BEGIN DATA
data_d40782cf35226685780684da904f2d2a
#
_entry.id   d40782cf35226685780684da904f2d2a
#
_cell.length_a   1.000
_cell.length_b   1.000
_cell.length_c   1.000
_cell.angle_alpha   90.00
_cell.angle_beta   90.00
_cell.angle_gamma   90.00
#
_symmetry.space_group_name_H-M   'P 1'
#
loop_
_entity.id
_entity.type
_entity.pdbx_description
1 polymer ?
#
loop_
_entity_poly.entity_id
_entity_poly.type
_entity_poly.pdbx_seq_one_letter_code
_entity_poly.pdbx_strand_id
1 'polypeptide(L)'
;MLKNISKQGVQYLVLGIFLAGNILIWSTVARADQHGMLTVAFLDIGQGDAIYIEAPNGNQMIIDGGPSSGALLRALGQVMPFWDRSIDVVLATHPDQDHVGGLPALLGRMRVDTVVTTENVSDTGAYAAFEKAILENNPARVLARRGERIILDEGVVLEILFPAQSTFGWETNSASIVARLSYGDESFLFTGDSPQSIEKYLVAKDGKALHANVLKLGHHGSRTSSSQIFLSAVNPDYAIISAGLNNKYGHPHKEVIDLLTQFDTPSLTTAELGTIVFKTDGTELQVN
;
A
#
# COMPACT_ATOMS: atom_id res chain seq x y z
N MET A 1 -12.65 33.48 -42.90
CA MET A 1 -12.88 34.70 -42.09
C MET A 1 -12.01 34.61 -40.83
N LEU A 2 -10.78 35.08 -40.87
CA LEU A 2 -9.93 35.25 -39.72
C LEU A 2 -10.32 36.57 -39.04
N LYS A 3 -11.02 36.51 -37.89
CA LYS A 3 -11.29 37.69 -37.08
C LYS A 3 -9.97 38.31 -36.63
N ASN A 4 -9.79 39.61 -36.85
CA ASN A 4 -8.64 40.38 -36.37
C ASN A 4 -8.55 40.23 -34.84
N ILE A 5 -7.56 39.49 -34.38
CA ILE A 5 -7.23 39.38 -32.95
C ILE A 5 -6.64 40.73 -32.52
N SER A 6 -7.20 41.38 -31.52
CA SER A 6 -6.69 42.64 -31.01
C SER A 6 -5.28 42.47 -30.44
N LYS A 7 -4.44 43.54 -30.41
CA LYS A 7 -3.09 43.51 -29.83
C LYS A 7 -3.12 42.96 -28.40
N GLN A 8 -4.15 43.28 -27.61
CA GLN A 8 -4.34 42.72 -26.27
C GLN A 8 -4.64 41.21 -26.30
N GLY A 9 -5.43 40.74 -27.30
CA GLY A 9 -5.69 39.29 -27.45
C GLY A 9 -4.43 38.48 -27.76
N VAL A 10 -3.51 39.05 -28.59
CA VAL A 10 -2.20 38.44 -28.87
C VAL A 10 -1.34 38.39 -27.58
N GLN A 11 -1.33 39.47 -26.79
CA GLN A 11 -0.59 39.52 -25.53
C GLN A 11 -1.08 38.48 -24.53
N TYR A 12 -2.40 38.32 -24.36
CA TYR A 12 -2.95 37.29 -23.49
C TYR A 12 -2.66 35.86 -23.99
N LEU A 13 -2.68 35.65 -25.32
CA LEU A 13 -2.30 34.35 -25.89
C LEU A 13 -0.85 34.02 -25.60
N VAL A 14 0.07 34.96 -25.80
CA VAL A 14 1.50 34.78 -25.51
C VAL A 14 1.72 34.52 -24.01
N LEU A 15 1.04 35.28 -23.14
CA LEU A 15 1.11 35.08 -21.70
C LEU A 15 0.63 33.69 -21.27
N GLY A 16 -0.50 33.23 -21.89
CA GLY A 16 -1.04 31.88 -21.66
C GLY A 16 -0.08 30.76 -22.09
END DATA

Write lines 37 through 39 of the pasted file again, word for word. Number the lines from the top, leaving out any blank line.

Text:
N LYS A 3 -11.02 36.51 -37.89
CA LYS A 3 -11.29 37.69 -37.08
C LYS A 3 -9.97 38.31 -36.63